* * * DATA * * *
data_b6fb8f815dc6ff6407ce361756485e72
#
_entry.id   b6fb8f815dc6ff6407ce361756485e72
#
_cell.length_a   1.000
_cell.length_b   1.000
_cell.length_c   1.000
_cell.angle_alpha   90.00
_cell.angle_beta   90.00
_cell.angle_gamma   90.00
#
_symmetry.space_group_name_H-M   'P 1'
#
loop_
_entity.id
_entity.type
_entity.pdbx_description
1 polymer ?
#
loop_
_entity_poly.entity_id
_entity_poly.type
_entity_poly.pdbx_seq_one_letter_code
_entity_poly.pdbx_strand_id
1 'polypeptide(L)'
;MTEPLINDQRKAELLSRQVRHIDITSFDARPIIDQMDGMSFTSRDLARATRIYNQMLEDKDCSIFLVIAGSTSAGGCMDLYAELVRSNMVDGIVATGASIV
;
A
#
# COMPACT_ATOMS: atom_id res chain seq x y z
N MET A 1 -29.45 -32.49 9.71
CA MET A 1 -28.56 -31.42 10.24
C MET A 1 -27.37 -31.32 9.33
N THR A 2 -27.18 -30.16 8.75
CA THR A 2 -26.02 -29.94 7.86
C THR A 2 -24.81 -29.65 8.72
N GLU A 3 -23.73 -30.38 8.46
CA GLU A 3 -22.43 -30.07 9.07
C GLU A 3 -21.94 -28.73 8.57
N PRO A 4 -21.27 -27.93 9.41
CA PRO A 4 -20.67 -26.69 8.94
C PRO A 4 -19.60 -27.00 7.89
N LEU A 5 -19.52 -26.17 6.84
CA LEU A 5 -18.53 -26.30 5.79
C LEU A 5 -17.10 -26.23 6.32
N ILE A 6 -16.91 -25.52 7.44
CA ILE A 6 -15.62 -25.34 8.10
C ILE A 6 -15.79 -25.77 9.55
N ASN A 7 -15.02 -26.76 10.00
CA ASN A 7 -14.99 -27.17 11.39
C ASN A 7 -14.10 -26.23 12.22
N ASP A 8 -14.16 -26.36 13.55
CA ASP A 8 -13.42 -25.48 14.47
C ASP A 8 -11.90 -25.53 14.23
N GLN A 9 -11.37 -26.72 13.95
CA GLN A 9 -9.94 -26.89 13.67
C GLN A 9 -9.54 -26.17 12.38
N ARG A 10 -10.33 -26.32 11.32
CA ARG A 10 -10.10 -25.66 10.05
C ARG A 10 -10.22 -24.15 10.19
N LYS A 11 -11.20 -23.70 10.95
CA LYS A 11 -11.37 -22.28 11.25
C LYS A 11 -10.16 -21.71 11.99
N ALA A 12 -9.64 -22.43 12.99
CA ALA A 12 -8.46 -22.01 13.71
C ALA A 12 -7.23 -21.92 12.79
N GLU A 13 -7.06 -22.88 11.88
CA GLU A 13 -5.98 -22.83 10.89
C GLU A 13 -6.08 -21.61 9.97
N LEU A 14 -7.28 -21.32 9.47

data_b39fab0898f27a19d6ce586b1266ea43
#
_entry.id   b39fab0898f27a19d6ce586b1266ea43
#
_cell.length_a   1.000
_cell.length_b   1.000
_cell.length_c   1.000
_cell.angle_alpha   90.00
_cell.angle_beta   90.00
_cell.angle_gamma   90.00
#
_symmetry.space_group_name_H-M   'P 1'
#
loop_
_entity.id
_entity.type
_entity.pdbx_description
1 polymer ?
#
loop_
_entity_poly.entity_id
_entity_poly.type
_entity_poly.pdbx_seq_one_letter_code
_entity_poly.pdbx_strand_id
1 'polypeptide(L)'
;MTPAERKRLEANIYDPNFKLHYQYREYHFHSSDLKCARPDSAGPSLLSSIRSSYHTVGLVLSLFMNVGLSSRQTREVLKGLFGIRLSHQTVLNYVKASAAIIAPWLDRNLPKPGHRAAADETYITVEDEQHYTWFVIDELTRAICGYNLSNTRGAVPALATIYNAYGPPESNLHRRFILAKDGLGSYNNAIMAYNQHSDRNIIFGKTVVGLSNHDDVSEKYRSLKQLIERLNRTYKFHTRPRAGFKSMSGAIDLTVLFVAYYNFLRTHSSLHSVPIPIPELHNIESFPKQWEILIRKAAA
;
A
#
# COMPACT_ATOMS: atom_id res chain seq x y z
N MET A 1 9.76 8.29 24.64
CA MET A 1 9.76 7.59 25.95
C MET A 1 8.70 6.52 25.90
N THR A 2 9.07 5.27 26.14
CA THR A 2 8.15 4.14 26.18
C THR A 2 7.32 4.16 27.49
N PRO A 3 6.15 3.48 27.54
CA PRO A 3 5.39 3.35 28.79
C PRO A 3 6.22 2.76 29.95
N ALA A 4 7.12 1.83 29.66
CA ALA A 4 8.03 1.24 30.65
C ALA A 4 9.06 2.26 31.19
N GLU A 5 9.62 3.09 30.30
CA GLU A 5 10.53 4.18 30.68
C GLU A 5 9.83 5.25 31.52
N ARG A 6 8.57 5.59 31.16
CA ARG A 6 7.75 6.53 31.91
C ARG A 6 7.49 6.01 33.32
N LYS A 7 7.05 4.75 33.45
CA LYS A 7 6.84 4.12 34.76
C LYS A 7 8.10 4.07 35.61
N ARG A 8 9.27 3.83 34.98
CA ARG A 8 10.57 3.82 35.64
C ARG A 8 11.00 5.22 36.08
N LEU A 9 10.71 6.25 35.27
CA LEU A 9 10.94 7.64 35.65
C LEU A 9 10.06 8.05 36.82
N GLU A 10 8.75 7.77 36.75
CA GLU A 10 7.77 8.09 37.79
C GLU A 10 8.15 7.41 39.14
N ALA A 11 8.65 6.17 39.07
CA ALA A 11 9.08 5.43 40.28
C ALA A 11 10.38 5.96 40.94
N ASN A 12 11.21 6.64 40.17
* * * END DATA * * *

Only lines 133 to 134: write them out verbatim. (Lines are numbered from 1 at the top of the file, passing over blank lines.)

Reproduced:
C ALA A 11 10.38 5.96 40.94
N ASN A 12 11.21 6.64 40.17